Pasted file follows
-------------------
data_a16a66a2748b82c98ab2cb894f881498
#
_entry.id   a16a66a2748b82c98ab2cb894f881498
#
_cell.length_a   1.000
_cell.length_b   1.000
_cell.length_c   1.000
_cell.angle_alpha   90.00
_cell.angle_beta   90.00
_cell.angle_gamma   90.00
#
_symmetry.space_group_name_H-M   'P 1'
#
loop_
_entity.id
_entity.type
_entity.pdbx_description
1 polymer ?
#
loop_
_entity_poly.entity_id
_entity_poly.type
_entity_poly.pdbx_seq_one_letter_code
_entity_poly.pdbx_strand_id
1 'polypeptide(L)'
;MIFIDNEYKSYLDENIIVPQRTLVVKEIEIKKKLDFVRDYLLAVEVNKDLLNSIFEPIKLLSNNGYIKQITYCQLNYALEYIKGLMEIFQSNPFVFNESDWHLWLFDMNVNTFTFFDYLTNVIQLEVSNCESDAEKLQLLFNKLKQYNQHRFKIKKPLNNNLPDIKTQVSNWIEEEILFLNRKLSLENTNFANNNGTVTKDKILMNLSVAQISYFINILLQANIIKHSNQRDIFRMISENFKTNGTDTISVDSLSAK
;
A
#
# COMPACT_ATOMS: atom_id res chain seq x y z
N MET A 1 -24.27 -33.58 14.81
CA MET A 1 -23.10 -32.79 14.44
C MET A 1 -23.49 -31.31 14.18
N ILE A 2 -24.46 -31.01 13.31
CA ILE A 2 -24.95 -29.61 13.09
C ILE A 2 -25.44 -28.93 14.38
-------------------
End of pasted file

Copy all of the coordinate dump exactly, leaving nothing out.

data_a16a66a2748b82c98ab2cb894f881498
#
_entry.id   a16a66a2748b82c98ab2cb894f881498
#
_cell.length_a   1.000
_cell.length_b   1.000
_cell.length_c   1.000
_cell.angle_alpha   90.00
_cell.angle_beta   90.00
_cell.angle_gamma   90.00
#
_symmetry.space_group_name_H-M   'P 1'
#
loop_
_entity.id
_entity.type
_entity.pdbx_description
1 polymer ?
#
loop_
_entity_poly.entity_id
_entity_poly.type
_entity_poly.pdbx_seq_one_letter_code
_entity_poly.pdbx_strand_id
1 'polypeptide(L)'
;MIFIDNEYKSYLDENIIVPQRTLVVKEIEIKKKLDFVRDYLLAVEVNKDLLNSIFEPIKLLSNNGYIKQITYCQLNYALEYIKGLMEIFQSNPFVFNESDWHLWLFDMNVNTFTFFDYLTNVIQLEVSNCESDAEKLQLLFNKLKQYNQHRFKIKKPLNNNLPDIKTQVSNWIEEEILFLNRKLSLENTNFANNNGTVTKDKILMNLSVAQISYFINILLQANIIKHSNQRDIFRMISENFKTNGTDTISVDSLSAK
;
A
#
# COMPACT_ATOMS: atom_id res chain seq x y z
N MET A 1 -24.27 -33.58 14.81
CA MET A 1 -23.10 -32.79 14.44
C MET A 1 -23.49 -31.31 14.18
N ILE A 2 -24.46 -31.01 13.31
CA ILE A 2 -24.95 -29.61 13.09
C ILE A 2 -25.44 -28.93 14.38